author       = {De Weirdt, Rosemarie and Possemiers, Sam and Vermeulen, Griet and Moerdijk-Poortvliet, Tanja CW and Boschker, Henricus TS and Verstraete, Willy and Van de Wiele, Tom},
  issn         = {0168-6496},
  journal      = {FEMS MICROBIOLOGY ECOLOGY},
  keyword      = {DIETARY FACTORS,PRODUCER PHENOTYPE,SMALL-INTESTINE,3-HYDROXYPROPIONALDEHYDE,FERMENTATION,LACTOBACILLUS-REUTERI,CANCER CELL-LINE,RATIO MASS-SPECTROMETRY,LACTIC-ACID BACTERIA,CARRIER-MEDIATED TRANSPORT},
  language     = {eng},
  number       = {3},
  pages        = {601--611},
  title        = {Human faecal microbiota display variable patterns of glycerol metabolism},
  url          = {http://dx.doi.org/10.1111/j.1574-6941.2010.00974.x},
  volume       = {74},
  year         = {2010},
}

Chicago
De Weirdt, Rosemarie, Sam Possemiers, Griet Vermeulen, Tanja CW Moerdijk-Poortvliet, Henricus TS Boschker, Willy Verstraete, and Tom Van de Wiele. 2010. “Human Faecal Microbiota Display Variable Patterns of Glycerol Metabolism.” Fems Microbiology Ecology 74 (3): 601–611.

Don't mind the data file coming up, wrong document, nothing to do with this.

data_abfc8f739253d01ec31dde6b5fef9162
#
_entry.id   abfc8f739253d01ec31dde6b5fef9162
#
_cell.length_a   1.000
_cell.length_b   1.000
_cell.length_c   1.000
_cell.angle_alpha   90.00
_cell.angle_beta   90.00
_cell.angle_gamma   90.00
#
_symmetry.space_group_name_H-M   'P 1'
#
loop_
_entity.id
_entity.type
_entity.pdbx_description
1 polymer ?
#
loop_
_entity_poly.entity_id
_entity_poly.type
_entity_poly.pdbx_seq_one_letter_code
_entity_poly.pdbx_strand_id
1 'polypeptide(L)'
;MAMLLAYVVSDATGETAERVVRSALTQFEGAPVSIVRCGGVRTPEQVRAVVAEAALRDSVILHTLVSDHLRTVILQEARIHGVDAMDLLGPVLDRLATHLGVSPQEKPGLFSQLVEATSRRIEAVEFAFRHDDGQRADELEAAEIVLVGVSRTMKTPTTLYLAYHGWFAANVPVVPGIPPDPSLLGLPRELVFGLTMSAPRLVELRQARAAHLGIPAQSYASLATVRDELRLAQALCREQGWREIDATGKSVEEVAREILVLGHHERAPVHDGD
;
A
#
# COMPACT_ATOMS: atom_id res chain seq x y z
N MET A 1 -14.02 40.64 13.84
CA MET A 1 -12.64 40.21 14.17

APA
De Weirdt, R., Possemiers, S., Vermeulen, G., Moerdijk-Poortvliet, T. C., Boschker, H. T., Verstraete, W., & Van de Wiele, T. (2010). Human faecal microbiota display variable patterns of glycerol metabolism. FEMS MICROBIOLOGY ECOLOGY, 74(3), 601–611.
Vancouver
1.
De Weirdt R, Possemiers S, Vermeulen G, Moerdijk-Poortvliet TC, Boschker HT, Verstraete W, et al. Human faecal microbiota display variable patterns of glycerol metabolism. FEMS MICROBIOLOGY ECOLOGY. 2010;74(3):601–11.
MLA
De Weirdt, Rosemarie, Sam Possemiers, Griet Vermeulen, et al. “Human Faecal Microbiota Display Variable Patterns of Glycerol Metabolism.” FEMS MICROBIOLOGY ECOLOGY 74.3 (2010): 601–611. Print.